• A Look Back at the Origins of Montessori Education

    The Montessori approach has a rich history that is kept alive today in Montessori schools around the globe. The Method was developed by Maria Montessori, who was born in 1870 in Italy. Although it wasn’t customary for Italian women to be well-educated during that time, Maria was an exemplary student who became one of the first female doctors in the country. She later developed a keen interest in educational theory, which ultimately led to her innovative Method.

    Casa dei Bambini

    As the co-director of a training institute for special education teachers, Dr. Montessori studied the effectiveness of various educational approaches. She later put her observances to work when she opened her first Casa dei Bambini (Children’s House) in an inner city district. She continued to carefully observe how children taught themselves by manipulating learning materials. In 1909, Dr. Montessori released a book on her findings.

    Early Movement

    By 1910, the Montessori Method was already attracting interest around the world. Dr. Montessori taught the earliest Montessori educators herself, which gave rise to the founding of Montessori schools on five continents. The first to open in the U.S. was founded in New York in 1911. The movement quickly picked up steam in America, thanks in part to the accolades from Thomas Edison, Alexander Graham Bell, and other notable figures. Unfortunately, a number of factors led to a sharp decline in Montessori education in the U.S., including World War I and xenophobia. However, Dr. Montessori persisted in refining her approach, turning her attention to the developmental needs of adolescents. Before her death in 1952, Dr. Montessori added peace education to her approach, which was undoubtedly inspired by her experiences living through World Wars I and II.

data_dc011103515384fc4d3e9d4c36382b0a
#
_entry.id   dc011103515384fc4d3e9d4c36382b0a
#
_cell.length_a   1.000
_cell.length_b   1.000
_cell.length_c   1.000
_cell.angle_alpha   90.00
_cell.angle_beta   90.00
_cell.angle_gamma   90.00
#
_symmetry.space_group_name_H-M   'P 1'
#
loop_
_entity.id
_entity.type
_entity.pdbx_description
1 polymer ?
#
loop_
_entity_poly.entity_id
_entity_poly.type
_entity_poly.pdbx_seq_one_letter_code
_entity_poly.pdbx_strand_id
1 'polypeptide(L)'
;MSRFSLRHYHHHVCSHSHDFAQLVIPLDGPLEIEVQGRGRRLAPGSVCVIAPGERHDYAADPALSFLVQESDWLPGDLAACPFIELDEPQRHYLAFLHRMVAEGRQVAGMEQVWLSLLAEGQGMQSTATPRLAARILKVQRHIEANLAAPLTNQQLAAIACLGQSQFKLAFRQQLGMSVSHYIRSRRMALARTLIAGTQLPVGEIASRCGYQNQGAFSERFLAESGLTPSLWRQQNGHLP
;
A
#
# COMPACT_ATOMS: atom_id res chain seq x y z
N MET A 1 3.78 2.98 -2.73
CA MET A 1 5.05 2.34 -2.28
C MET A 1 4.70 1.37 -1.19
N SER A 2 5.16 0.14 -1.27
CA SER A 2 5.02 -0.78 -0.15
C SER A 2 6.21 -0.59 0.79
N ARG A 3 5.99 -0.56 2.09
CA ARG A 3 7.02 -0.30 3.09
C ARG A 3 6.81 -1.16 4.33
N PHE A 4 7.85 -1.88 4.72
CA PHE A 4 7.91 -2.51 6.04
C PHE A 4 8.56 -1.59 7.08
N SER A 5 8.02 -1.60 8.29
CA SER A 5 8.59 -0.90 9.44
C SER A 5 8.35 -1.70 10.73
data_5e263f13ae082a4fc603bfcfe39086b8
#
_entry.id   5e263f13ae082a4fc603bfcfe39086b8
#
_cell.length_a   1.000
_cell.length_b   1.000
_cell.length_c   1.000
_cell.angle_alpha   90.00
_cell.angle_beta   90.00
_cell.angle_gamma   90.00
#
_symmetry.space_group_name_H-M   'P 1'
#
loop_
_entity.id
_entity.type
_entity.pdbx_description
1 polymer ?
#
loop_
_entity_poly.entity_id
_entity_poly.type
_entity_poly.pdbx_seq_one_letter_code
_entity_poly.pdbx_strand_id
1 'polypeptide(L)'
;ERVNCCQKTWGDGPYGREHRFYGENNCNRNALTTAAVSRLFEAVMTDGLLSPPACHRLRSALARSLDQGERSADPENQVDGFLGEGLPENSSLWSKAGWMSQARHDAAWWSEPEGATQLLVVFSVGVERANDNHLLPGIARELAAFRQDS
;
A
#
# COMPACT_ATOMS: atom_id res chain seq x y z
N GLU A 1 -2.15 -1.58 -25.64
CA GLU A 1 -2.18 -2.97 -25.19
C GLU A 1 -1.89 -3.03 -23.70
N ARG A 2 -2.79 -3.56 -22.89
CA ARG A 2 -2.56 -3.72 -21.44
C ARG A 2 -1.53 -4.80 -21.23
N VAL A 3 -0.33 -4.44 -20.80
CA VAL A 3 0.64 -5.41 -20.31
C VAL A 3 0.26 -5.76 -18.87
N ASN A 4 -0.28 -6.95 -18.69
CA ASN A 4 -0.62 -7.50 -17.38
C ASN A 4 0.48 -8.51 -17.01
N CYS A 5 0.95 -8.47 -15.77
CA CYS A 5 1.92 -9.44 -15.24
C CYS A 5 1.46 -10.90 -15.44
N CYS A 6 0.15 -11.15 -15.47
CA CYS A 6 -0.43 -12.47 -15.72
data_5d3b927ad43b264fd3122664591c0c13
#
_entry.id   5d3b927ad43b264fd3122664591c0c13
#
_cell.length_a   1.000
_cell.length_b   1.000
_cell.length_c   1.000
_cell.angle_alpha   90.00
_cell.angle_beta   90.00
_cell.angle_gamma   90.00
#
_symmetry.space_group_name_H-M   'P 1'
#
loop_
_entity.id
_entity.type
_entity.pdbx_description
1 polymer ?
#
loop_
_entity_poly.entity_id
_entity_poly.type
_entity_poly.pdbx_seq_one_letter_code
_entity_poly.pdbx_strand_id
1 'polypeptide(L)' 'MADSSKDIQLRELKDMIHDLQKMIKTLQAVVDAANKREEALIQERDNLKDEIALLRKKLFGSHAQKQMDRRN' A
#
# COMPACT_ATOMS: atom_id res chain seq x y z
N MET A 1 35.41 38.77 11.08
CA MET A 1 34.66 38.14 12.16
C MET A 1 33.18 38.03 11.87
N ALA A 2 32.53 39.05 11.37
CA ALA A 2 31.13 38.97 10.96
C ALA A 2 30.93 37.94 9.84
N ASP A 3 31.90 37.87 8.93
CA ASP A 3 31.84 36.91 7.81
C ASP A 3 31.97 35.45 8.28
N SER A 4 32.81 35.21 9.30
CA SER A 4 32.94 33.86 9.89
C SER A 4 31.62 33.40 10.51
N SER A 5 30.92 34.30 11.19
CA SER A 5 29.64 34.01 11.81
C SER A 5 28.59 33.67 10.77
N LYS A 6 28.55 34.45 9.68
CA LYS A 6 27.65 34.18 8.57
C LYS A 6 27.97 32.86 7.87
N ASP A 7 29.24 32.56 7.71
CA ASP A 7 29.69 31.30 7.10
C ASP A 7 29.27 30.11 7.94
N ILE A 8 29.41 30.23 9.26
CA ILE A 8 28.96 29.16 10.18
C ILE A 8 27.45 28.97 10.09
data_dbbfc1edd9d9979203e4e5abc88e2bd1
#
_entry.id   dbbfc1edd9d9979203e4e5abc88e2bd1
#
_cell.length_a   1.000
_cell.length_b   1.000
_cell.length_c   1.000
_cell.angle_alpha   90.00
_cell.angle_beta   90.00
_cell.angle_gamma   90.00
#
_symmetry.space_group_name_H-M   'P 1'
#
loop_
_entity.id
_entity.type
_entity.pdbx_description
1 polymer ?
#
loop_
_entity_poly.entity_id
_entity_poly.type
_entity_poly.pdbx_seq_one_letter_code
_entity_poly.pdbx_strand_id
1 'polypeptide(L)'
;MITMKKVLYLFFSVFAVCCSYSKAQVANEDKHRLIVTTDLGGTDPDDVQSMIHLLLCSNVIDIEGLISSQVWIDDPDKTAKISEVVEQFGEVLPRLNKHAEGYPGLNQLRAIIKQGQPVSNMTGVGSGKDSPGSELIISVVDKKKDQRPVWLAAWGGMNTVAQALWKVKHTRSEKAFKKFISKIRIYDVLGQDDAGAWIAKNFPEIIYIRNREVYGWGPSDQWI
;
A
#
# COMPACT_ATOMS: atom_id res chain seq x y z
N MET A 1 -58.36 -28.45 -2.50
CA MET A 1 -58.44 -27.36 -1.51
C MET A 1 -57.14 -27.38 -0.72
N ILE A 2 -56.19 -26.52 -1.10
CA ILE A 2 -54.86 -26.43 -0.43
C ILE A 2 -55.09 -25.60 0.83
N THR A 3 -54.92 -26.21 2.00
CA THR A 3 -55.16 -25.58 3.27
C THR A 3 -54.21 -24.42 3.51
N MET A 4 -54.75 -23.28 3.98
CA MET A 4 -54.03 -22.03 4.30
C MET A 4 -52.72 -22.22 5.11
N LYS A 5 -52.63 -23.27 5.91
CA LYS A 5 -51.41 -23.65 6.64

Revival Movement

    It wasn’t until 1960 that renewed interest in the Montessori Method flourished in America. That year, the American Montessori Society (AMS) was founded by Dr. Nancy Rambusch. AMS supports teacher training initiatives and the founding of Montessori schools in the U.S.

    Today, The Montessori School is pleased to continue to educate children with Dr. Maria Montessori’s Method. Parents who would like to raise a lifelong learner are encouraged to explore the Montessori approach further by scheduling a tour of our school. You can reach our Montessori school in North Dallas at (972) 985-8844 or in Allen at (972) 727-2800.

  • Spotlight on Our Learning Kitchen

    The Montessori School is pleased to introduce our students to a wealth of enrichment opportunities. In addition to spending time in our outdoor garden, students are invited to explore the learning kitchen in our Montessori school. A Montessori education encourages children to take ownership of their learning and our enrichment activities support this process. After caring for the plants in our outdoor gardens, students may bring in fresh ingredients to the learning kitchen to explore healthy ways of preparing nourishing food.

    Working in the learning kitchen at our Montessori school empowers students to gain mastery of the academic skills they’ve learned, including mathematics, chemistry, and physics. The hands-on work engages students and stimulates the senses. Additionally, sampling the fruits of their labor encourages students to expand their palates.